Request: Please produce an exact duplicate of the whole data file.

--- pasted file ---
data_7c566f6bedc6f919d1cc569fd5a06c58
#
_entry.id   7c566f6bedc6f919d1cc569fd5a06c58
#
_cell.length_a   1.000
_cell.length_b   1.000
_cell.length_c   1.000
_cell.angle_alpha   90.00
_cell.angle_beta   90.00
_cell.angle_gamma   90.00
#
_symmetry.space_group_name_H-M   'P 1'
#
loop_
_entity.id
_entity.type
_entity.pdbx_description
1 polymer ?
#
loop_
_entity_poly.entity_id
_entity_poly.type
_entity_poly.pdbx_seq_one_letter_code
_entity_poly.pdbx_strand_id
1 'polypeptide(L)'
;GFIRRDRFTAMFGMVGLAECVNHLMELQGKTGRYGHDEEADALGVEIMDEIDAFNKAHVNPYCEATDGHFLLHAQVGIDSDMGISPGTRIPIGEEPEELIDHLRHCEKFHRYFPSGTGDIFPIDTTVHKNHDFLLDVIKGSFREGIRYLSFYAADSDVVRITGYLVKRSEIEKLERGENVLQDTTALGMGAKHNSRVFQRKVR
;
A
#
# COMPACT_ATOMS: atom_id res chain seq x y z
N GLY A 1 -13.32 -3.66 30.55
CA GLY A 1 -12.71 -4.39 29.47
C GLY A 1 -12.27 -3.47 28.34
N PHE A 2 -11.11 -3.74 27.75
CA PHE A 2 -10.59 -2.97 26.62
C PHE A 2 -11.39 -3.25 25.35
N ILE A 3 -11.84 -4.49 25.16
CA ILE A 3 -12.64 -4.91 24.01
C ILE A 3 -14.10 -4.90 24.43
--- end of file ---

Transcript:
data_7c566f6bedc6f919d1cc569fd5a06c58
#
_entry.id   7c566f6bedc6f919d1cc569fd5a06c58
#
_cell.length_a   1.000
_cell.length_b   1.000
_cell.length_c   1.000
_cell.angle_alpha   90.00
_cell.angle_beta   90.00
_cell.angle_gamma   90.00
#
_symmetry.space_group_name_H-M   'P 1'
#
loop_
_entity.id
_entity.type
_entity.pdbx_description
1 polymer ?
#
loop_
_entity_poly.entity_id
_entity_poly.type
_entity_poly.pdbx_seq_one_letter_code
_entity_poly.pdbx_strand_id
1 'polypeptide(L)'
;GFIRRDRFTAMFGMVGLAECVNHLMELQGKTGRYGHDEEADALGVEIMDEIDAFNKAHVNPYCEATDGHFLLHAQVGIDSDMGISPGTRIPIGEEPEELIDHLRHCEKFHRYFPSGTGDIFPIDTTVHKNHDFLLDVIKGSFREGIRYLSFYAADSDVVRITGYLVKRSEIEKLERGENVLQDTTALGMGAKHNSRVFQRKVR
;
A
#
# COMPACT_ATOMS: atom_id res chain seq x y z
N GLY A 1 -13.32 -3.66 30.55
CA GLY A 1 -12.71 -4.39 29.47
C GLY A 1 -12.27 -3.47 28.34
N PHE A 2 -11.11 -3.74 27.75
CA PHE A 2 -10.59 -2.97 26.62
C PHE A 2 -11.39 -3.25 25.35
N ILE A 3 -11.84 -4.49 25.16
CA ILE A 3 -12.64 -4.91 24.01
C ILE A 3 -14.10 -4.90 24.43